The accused [Karsenty]â€¦ qualifies the episode as pure fiction, which is also sustained by several important signatories from the press who viewed the rushes in October 2004; that he then exposesâ€¦ the inexplicable inconsistencies and contradictions in the explanations on the agony of the child given by Charles ENDERLIN, [whom, Karsenty claims, tried to] "cover this imposture." Philippe KARSENTY takes up the core of the issue with a vivacity of expression that the importance of the question under debate must, nonetheless, authorizeâ€¦"
This is hardly what Derfner characterizes as "light years away" from our conclusion that Charles Enderlin initially got fooled and subsequently lied to cover his mistakes. And once one is familiar with the wide range of evidence, one has to wonder what would lead him to so intemperate and insubstantial an assault on people far more familiar with the dossier than he.
HERE WE enter strange terrain: the peculiar attachment that people who claim to empathize with the Palestinians have for this tale. Even when presented with evidence of staging, many respond, "So what if this is faked; we've killed over 800 kids in the Intifada," or as in Gideon Levy's inimitable formulation, "We've killed over 800 Muhammed al-Duras."
Considering that Muhammed al-Dura was the first of the child-murder accusations that then made all subsequent claims believable, that he became an international symbol of Israeli viciousness, of Israeli soldiers killing an innocent unarmed child "in cold blood," a modern blood libel which blamed Jews the world over, such statements are close to masochistic self-accusation.
And given that the Palestinian notion of "targeted assassination" is blowing up a place full of civilians, that their hatreds feed on such confected "lethal narratives" as al-Dura, that the world blames Israel for Palestinian hatreds on the basis of such libels, then such self-laceration seems somewhat inappropriate. As Ahad Ha'am once said in the context of late 19th-century blood libels, "It is extremely dangerous for an individual or a people to confess to crimes they have not committed."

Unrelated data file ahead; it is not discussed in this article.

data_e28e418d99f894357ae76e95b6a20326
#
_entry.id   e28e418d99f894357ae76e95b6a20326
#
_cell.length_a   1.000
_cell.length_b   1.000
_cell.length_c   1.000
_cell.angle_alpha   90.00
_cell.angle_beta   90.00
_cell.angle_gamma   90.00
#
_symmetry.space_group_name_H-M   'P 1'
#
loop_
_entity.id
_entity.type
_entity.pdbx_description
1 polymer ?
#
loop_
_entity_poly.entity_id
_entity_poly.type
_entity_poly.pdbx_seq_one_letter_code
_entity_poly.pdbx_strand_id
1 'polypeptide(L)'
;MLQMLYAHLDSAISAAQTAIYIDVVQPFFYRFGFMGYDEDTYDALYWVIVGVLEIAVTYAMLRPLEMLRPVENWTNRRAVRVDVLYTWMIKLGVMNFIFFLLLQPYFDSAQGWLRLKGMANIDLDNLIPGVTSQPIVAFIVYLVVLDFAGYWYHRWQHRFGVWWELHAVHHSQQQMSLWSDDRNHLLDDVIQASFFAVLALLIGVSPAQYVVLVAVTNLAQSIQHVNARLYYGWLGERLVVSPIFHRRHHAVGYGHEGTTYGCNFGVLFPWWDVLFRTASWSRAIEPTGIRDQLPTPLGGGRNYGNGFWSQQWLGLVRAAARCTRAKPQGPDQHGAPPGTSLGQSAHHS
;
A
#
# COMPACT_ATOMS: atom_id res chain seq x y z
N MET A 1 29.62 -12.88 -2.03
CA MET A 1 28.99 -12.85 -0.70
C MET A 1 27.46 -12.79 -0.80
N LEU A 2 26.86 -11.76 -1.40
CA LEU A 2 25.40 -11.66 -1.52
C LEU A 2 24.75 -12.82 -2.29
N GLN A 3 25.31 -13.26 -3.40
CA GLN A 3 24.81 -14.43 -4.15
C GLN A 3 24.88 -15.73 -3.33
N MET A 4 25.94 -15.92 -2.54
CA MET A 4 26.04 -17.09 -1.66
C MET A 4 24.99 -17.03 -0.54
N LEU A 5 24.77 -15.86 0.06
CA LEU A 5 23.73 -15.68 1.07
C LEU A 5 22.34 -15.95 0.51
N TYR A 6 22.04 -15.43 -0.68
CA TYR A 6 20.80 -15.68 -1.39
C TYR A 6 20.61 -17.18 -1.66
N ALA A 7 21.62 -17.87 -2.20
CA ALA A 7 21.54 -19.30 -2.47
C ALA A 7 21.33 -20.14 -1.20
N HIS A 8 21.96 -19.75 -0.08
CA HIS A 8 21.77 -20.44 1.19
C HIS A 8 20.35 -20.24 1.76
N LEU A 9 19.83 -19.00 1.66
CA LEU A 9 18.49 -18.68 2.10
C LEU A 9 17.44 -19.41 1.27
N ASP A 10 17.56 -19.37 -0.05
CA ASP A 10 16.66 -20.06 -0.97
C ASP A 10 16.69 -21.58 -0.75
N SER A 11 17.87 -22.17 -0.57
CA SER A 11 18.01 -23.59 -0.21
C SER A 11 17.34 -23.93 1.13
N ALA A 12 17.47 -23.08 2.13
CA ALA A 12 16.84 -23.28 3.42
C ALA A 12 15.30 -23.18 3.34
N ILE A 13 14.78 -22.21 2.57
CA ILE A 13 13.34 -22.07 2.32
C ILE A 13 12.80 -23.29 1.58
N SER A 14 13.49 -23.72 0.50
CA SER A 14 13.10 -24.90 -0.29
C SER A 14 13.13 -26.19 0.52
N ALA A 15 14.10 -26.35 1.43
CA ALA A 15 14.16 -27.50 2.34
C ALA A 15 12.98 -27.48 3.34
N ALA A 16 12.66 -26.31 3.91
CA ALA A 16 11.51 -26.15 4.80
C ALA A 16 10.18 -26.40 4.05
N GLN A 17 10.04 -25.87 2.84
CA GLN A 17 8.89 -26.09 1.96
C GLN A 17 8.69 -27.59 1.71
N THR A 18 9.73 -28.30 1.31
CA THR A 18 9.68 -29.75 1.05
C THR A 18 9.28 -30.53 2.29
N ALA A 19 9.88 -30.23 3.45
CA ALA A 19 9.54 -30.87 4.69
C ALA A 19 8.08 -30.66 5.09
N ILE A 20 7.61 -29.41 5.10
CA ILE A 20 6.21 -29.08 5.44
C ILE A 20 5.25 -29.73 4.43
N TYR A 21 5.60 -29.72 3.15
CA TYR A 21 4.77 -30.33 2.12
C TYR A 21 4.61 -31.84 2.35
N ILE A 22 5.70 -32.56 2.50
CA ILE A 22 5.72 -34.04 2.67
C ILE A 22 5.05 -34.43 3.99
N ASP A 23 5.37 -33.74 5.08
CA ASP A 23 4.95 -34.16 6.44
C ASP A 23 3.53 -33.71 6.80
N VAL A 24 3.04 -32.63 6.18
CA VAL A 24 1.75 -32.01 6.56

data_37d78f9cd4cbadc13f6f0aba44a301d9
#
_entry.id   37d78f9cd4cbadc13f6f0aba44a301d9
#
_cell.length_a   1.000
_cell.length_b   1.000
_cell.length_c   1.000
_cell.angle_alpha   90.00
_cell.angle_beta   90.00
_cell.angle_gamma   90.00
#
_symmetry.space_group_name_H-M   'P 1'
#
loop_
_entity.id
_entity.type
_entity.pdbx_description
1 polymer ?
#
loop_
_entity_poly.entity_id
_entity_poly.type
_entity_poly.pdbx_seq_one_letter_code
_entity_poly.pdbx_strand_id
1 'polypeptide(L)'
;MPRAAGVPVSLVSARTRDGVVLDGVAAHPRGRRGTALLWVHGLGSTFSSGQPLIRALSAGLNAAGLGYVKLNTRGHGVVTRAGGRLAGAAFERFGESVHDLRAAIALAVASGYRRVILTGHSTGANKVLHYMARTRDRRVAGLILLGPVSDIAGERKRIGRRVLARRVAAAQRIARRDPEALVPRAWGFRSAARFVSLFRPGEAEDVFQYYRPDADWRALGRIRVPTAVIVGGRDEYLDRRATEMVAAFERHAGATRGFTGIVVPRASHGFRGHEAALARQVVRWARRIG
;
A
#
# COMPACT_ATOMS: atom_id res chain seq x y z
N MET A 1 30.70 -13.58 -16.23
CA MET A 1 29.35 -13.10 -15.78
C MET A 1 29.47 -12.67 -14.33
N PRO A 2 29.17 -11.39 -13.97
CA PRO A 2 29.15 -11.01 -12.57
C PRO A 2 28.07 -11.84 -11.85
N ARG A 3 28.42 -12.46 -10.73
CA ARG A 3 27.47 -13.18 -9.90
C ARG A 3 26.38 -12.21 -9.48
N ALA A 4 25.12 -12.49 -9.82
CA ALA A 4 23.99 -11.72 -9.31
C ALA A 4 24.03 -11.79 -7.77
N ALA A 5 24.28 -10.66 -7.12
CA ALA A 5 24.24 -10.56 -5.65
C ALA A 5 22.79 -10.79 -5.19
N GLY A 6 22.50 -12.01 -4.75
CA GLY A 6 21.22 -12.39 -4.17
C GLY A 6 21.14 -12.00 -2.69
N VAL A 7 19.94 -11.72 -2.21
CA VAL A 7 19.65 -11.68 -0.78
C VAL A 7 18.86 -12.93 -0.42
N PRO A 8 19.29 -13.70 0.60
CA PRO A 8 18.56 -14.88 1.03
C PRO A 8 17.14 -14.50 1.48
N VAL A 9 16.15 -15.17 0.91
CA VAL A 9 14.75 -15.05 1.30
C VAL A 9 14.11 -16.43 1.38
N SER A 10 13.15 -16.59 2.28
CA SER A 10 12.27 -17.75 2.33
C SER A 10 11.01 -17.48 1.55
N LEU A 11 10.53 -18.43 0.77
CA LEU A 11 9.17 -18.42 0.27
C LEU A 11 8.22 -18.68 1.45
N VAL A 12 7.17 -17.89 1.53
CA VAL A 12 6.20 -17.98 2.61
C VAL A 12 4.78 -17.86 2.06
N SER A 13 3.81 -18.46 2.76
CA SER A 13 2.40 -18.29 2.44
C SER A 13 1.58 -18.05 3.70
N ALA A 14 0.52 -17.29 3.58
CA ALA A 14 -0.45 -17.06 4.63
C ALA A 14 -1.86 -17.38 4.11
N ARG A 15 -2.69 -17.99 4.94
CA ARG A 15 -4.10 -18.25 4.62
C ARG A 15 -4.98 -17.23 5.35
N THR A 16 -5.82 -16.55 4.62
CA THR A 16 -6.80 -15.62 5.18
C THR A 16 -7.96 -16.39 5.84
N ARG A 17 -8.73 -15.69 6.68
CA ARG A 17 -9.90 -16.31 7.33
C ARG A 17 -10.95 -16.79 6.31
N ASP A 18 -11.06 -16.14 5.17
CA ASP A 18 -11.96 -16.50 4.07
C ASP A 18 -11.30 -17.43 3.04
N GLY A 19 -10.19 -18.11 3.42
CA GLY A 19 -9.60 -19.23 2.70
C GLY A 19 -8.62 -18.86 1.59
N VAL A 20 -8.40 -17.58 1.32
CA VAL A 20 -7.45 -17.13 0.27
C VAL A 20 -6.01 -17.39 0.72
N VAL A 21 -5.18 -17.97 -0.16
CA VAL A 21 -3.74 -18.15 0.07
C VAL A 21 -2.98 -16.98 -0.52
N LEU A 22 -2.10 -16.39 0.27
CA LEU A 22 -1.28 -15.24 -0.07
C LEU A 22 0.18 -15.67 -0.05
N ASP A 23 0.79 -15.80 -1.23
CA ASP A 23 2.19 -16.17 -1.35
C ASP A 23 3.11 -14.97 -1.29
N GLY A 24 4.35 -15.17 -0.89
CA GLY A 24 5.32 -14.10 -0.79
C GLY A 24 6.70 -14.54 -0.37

People who scream "paranoia" often partake of the fault they project. What might Derfner's paranoia be? That if he - or anyone on the "Left" - should defend Israel by calling into question some part of the Palestinian hate/victim narrative, he would be immediately assaulted as a right-wing racist? Is that what just happened to us?
Al-Dura offers us the most extreme version of a marriage between pre-modern sadists and post-modern masochists, both of whom have less interest in what happened than in stories that justify their politics. It is testimony to a tragic post-modern development, in which the minds of "progressives" (especially Jewish ones) have been colonized by their enemy's narratives, that the denunciation of Palestinian lies somehow means a victory for the "Right."
Derfner owes his readers, and the many victims of Talal abu Rahmah's vicious hoax and Charles Enderlin's eager folly, a profound apology. (He need not apologize to us; we've been the object of far worse mudslinging over the last five years.)
In the Dreyfus Affair the term intellectual came to mean someone who, when confronted with the evidence, could change his mind. Hopefully, Derfner, and many more of those who claim to love peace, can step up to the status of intellectuals.
Philippe Karsenty, whose appeal against France2's defamation suit was just upheld in a French court, is president of Media Ratings (www.m-r.fr). Richard Landes is a professor of history at Boston University and runs the Web site www.seconddraft.org and blogs at www.theaugeanstables.com